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Coal Miners' Final Messages (1902)

Working as a coal miner in the early 20th century was incredibly dangerous. In addition to the dangers faced by miners, coal mining has a considerably detrimental impact on the environment. On May 19, 1902, a coal mine exploded near Fraterville, Tennessee, leading to one of the worst coal mine disasters in U.S. history. 216 miners were killed due to the explosion. Most died immediately, but others survived the initial explosion. Trapped underground, they wrote these final letters to their loved ones on the mine passageway walls.

To My Wife: We are up at the head of the entry with a little air; but the bad air is closing in on us fast. It is now 12 o’clock, Monday.

Dear Ellen,

I have to leave you in bad condition. Now, dear wife, put your trust in the Lord to help you raise my little children. Ellen, take care of my darling little Lillie. Ellen, little Elbert said that he trusts in the Lord. Charlie Wilkes said that he is safe in Heaven if he should never see the outside again.

If we should never get out we are not hurt, only perished. There are but a few of us here and I don’t know where the other men are. Elbert said for you to meet him in Heaven. Tell all the children to meet with us both there.

J. L. Vowell.

My Darling Mother and Sister:

I am going to Heaven. I want you all to meet me in Heaven. Tell all your friends to meet me there; and tell your friends that I have gone to heaven. Tell my friends not to worry about me as I am now in sight of heaven. Tell father to pay all I owe, and you stay there at home or at my house, and bury me at Pleasant Hill, if it suits you all. Bury me in black clothes. This is about 1:30 o’clock Monday. So good-bye dear father and mother and friends, goodbye all. Your boy and brother.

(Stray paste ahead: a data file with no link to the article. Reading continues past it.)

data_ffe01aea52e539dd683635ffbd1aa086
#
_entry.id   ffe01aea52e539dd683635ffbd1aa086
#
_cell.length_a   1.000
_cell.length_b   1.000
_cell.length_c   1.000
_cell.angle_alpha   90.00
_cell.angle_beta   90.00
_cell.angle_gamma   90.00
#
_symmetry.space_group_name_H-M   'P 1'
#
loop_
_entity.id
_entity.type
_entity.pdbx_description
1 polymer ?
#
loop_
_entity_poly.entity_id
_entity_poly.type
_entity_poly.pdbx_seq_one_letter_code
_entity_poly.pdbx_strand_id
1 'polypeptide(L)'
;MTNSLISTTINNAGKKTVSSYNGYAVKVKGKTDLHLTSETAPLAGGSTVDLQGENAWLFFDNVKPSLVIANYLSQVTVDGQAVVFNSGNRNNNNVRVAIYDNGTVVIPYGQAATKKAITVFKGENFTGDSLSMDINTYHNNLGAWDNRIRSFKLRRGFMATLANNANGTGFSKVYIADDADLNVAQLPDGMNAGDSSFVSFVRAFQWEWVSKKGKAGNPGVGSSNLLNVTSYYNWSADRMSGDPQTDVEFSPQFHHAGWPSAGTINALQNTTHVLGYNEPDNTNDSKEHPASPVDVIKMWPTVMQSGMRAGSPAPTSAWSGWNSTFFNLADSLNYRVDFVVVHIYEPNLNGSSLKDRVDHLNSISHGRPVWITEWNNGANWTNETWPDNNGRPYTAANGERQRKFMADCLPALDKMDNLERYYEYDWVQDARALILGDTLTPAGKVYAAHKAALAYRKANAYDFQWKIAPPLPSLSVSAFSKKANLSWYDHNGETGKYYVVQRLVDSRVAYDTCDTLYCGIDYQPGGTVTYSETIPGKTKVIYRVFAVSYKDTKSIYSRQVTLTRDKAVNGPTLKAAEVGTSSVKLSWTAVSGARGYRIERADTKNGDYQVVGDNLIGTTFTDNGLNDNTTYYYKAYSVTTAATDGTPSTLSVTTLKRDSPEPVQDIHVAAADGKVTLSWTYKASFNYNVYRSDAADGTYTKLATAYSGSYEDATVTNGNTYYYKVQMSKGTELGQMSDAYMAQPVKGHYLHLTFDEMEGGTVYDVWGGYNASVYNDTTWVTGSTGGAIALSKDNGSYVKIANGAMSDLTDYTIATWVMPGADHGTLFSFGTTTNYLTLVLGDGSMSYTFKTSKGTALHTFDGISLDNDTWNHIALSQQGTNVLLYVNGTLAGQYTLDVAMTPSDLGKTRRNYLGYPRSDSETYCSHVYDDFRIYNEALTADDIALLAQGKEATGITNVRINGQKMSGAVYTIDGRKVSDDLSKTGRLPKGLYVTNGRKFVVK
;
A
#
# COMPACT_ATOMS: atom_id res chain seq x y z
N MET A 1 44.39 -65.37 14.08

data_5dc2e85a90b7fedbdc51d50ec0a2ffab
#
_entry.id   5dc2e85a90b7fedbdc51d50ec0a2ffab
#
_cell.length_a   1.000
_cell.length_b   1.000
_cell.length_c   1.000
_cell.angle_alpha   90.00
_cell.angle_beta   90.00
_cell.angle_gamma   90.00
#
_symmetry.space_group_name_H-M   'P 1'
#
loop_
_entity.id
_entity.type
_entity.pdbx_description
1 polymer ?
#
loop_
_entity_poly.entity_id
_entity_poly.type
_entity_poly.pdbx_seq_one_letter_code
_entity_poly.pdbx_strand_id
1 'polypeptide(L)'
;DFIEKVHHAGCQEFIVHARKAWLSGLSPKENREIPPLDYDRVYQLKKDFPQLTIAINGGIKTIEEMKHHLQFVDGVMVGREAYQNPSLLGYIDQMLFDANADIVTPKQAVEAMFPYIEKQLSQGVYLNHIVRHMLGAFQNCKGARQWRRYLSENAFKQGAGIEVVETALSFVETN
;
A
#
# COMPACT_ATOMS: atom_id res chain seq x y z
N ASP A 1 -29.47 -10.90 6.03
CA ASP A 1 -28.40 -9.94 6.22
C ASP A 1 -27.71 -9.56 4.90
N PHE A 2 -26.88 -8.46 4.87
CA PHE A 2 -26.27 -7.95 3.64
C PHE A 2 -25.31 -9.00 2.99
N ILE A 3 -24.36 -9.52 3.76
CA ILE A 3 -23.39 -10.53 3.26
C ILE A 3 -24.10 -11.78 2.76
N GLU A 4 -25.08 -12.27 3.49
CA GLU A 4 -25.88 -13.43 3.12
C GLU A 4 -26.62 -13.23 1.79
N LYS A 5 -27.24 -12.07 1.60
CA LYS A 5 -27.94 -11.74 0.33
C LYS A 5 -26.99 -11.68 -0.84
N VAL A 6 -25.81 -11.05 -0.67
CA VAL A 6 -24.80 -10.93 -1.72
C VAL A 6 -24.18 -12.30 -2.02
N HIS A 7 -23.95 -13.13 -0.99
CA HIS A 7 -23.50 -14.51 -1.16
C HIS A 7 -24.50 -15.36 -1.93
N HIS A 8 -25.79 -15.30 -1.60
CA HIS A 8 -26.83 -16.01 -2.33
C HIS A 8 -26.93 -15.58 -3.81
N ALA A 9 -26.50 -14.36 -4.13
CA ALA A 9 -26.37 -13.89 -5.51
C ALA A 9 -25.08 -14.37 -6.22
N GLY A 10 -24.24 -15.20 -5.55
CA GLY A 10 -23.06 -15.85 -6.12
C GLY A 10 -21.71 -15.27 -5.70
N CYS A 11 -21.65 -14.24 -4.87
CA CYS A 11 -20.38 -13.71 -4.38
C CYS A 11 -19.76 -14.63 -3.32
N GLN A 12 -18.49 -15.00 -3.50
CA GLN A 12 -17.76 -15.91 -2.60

John Herndon

From Henry Beach: Alice, do the best you can; I am going to rest. Good-bye dear.

Little Ellen darling, good-bye for us both. Elbert said the Lord had saved him. Do the best you can with the children. We are all praying for air to support us; but it is getting so bad without any air. Howard, Elbert said for you to wear his shoes and clothing. It is now 2:30 o’clock. Powell Harmon’s watch is in Audrey Wood’s hands. Ellen, I want you to live right and come to Heaven. Raise the children the best you can. Oh, how I wish to be with you. Good-bye all of you, good-bye. Bury me and Elbert in the same grave. My little Eddie, good-bye. Ellen, good-bye. Lillie, good-bye. Jimmie, good-bye. Horace. There are a few of us alive yet. Oh, God, for one more breath. Ellen remember me as long as you live. Good-bye darling.

[Jacob Vowell]

To My Wife and Baby: My dear wife and baby, I want you to go back home and take the baby there, so good-bye. I am going to Heaven so meet me there.

James A. Brooks

To Everybody: I have found the Lord. Do change your way of living. God be with you. (No name).

To Geo. Hudson’s Wife: If I don’t see you any more, bury me in the clothing I have. I want you to meet me in heaven. Good-bye. Do as you wish.

Geo. Hudson.

Dear Wife and Children: My time has come. I trust in Jesus. He will save. It is now ten minutes to 10 o.clock, Monday morning, and we are almost smothered. May God bless you and the children, and may we all meet in Heaven. Good-bye till we meet to part no more.

Powell Harmon.

To My Boys: Never work in coal mines. Henry, and you Condy, be good boys and stay with your mother and live for Jesus.

Powell Harmon.

Source | Andrew Roy, History of the Coal Miners (Columbus, 1907), 376–377. https://historymatters.gmu.edu/d/62/
Item Type | Diary/Letter
Cite This document | “Coal Miners' Final Messages (1902),” SHEC: Resources for Teachers, accessed April 14, 2024, https://shec.ashp.cuny.edu/items/show/3032.

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